Rep. Glenn 'GT' Thompson, Chairman of the House Agriculture Committee's Subcommittee on Conservation, Energy, and Forestry, held a public hearing to examine the benefits of promoting soil health in agriculture and rural America.
Subcommittee Reviews the Status of Pollinator Health Including Colony Collapse Disorder
WASHINGTON - Today, the House Agriculture Subcommittee on Horticulture and Organic Agriculture held a hearing to review the status of pollinator health including colony collapse disorder. Congressman Dennis Cardoza of California is Chairman of the Subcommittee.
“The importance of bees and other pollinators cannot be underestimated. Nearly 130 different crops - totaling over $15 billion in annual farm gate value - depend on pollination to grow. Simply put, if there are no bees, there is no way for our nation’s farmers to continue to grow the high quality, nutritious foods our country relies on,” Cardoza said. “Testimony today also revealed that the lack of pollinators could further increase food prices. USDA desperately needs to better coordinate their research and response to this ongoing crisis, and more clearly define their needs, so that Congress can adequately respond.”
“I appreciate the efforts of agencies at the Department of Agriculture to take the lead in the research and dissemination of information regarding Colony Collapse Disorder,” said Subcommittee Ranking Member Randy Neugebauer of Texas. “I encourage USDA and its university and state partners to continue to work closely with the bee industry in this effort, and to work together in coordinating research in efforts to increase and inform interested parties on this very important issue.”
Today’s hearing marks the second House Agriculture Committee hearing in the 110th Congress to examine the health of pollinators and the threat of colony collapse disorder in honey bee colonies across the United States. The first ever Congressional hearing devoted to this topic took place in March 2007.
The Subcommittee heard testimony from researchers and entomologists, commercial beekeepers, and agricultural producers that depend on bees for pollination of their crops. Honeybees are the most economically valuable pollinators of farm crops in the world, contributing to the production of fruits, vegetables, nuts, and forage crops. Bee pollination of agricultural crops is said to account for one-third of the American diet.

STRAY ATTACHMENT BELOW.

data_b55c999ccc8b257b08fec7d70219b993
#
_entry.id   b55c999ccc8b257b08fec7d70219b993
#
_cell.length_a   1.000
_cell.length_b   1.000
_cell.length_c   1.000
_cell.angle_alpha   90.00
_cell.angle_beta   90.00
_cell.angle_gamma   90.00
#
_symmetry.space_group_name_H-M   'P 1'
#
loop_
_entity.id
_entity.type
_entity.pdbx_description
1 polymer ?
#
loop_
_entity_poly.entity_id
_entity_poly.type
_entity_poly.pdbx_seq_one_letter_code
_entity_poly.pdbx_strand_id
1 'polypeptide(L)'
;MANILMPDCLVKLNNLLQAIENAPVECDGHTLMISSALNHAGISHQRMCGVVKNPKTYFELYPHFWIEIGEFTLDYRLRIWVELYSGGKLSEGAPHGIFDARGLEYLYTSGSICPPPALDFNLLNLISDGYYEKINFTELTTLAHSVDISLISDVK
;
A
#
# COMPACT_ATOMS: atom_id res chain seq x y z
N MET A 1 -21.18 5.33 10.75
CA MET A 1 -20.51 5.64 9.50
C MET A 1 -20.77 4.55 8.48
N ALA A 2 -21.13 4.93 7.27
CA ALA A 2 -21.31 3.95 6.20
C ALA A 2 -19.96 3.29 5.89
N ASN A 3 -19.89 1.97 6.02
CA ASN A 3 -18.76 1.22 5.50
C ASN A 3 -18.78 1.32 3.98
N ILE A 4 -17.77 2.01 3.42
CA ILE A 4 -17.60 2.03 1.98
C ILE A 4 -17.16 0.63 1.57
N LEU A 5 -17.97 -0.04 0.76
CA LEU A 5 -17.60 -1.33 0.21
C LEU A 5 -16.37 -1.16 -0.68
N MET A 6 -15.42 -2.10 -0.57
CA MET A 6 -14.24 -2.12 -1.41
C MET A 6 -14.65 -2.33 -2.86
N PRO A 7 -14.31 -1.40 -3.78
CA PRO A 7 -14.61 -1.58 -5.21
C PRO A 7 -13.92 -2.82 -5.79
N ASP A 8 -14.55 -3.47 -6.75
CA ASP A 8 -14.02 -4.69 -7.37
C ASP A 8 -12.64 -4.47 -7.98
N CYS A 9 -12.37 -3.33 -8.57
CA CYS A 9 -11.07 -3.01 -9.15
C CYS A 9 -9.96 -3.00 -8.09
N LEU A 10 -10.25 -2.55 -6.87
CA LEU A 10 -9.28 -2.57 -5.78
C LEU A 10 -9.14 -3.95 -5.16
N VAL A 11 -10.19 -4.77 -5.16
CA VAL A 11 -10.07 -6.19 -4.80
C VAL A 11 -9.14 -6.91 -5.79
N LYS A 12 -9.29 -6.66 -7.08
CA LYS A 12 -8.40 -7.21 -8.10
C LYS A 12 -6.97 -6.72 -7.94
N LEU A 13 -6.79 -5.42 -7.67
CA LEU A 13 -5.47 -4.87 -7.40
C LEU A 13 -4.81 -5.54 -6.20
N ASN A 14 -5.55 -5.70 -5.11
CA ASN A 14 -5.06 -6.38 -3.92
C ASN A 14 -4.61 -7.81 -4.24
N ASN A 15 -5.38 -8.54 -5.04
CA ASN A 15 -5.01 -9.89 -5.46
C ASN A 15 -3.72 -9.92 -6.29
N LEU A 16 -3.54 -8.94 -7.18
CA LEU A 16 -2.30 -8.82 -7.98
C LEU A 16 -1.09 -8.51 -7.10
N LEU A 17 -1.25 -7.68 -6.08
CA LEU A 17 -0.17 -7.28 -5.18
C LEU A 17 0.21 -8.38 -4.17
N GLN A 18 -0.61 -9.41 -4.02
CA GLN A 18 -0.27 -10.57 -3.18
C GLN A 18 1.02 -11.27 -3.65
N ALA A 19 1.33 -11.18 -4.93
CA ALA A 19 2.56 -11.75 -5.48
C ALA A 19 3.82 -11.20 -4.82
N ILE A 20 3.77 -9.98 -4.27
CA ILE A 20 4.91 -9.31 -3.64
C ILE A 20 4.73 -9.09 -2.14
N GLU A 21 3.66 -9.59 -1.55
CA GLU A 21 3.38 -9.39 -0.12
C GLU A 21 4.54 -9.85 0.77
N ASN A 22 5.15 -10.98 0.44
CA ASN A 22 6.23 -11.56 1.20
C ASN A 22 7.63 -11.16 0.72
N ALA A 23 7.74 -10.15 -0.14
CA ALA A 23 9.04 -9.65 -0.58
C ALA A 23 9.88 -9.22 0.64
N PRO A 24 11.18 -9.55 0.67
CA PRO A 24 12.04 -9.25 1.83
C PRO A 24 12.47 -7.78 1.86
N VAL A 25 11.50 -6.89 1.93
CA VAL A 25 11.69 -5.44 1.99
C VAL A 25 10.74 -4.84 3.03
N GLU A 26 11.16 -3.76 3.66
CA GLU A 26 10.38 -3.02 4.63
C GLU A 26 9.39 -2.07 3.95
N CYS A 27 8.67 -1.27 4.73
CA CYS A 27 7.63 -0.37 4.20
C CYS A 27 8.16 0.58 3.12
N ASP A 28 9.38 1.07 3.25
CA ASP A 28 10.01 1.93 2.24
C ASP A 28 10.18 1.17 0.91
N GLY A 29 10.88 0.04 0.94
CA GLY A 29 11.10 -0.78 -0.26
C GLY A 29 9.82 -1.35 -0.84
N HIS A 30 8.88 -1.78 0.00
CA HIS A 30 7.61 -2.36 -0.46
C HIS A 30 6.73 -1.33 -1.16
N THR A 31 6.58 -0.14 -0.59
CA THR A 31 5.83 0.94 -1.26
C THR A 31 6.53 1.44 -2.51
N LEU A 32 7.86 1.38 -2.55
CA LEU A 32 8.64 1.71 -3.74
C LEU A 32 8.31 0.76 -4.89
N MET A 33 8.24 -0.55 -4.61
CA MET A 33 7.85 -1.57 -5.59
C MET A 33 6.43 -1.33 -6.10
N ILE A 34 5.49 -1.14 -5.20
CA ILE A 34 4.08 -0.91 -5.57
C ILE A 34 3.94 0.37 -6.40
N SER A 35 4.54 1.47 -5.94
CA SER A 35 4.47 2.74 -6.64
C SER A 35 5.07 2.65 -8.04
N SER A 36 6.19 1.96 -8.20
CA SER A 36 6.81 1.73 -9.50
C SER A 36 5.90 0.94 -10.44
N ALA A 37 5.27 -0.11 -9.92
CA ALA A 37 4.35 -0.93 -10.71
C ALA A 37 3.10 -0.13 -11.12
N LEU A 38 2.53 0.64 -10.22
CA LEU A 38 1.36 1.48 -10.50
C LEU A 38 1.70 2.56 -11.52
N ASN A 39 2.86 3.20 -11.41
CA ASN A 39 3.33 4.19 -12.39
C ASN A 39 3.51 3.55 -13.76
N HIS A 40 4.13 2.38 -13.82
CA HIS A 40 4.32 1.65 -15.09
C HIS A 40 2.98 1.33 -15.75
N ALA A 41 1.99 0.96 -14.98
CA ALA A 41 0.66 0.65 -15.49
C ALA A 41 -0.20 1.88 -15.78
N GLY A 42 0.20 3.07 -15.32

The opening statements of all witnesses are available on the Committee website, and a full transcript of the hearing will be posted on the Committee website at a later date.
Dr. Edward Knipling, PhD, Administrator, Agricultural Research Service, U.S. Department of Agriculture, Washington, D.C.
Dr. Keith S. Delaplane, PhD, Professor, Department of Entomology, University of Georgia, Athens, Georgia
Ms. Maryann Frazier, Senior Extension Associate, The Pennsylvania State University, University Park, Pennsylvania
Mr. Steve Godlin, Beekeeper, Visalia, California
Mr. David Mendes, Vice President, American Beekeeping Federation, North Fort Myers, Florida
Mr. Robert D. Edwards, Producer, Whitakers, NC
Mr. Edward R. Flanagan, President and Chief Executive Officer, Jasper Wyman and Son, Milbridge, Maine
Ms. Kathy Pien, Brand Director, Haagen Dazs Ice Cream, Oakland, California
Mr. John Replogle, President and CEO, Burt’s Bees, Durham, North Carolina
Ms. Laurie Davies Adams, Executive Director, Pollinator Partnership, San Francisco, California